The Federation for American Immigration Reform, or FAIR, issued a press release announcing that their cost study on immigration will be released tomorrow during a news conference at Iowa's 2007 Talk Radio Row.
FAIR's press release states that “previous state and private studies over-estimated tax receipts and under-estimated costs.”
The details of this study are sure to be controversial, and the Des Moines Register reported last week that “immigrant-rights groups” are already critical and calling for the upcoming radio event to be scuttled.
Here is part of FAIR's press release promoting the event (bold mine throughout):
I'm caffeinated and ready to blog. I'll focus mostly on the questions from the moderator, Carolyn Washburn. I'm watching the feed from Fox News Channel.
Here goes nothin':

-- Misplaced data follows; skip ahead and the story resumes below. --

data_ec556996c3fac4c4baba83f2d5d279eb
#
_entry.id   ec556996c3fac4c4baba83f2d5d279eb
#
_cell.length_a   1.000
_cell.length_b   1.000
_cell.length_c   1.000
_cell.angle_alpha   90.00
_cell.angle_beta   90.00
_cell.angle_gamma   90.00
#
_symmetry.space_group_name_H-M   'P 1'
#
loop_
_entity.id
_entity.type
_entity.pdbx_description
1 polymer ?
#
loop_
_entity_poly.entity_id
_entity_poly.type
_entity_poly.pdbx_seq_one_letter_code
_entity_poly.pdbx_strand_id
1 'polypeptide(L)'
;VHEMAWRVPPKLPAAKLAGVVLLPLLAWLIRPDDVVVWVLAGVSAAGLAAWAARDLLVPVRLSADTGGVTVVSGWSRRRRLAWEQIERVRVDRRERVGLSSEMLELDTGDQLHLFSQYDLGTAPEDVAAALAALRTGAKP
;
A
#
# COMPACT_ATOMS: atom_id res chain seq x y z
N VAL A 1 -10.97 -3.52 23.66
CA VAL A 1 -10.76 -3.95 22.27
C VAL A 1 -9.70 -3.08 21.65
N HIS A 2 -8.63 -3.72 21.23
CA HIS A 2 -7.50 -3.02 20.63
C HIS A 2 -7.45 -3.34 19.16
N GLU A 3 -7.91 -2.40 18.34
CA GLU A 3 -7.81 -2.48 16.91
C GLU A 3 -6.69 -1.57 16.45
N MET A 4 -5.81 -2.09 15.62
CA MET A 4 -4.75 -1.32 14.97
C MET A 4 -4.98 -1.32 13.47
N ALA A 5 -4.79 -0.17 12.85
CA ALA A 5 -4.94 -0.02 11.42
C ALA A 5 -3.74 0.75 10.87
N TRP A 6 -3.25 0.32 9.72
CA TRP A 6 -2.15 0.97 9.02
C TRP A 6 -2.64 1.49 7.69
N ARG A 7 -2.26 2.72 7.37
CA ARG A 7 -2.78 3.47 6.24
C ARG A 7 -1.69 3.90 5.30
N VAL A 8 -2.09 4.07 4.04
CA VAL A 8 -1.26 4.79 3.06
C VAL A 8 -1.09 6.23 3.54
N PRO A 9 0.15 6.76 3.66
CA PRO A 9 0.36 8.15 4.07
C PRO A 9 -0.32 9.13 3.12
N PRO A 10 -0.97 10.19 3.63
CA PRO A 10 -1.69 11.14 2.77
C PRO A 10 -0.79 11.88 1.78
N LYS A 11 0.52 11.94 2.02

15:25 | Debate's over. Thought it'd never end. Washburn seemed much more at ease with the Democrats, as well as looser with the time constraints. I don't believe she ever cut anyone off, for example. The questions generally tacked to the left. The series of questions pressing the candidates on character issues was promising on paper but seemed uneven. Her question to Clinton on secrecy was soft. The question to Biden about his ill-advised jokes about Indians owning Dunkin Donut shops was good, but Hillary Clinton made similar comments about Indians and gas stations, which went unmentioned.
15:22 | Washburn: "What are the lessons from Iowa?"
15:20 | Richardson resolves to lose weight. Well, he could ask Huckabee about that policy plank.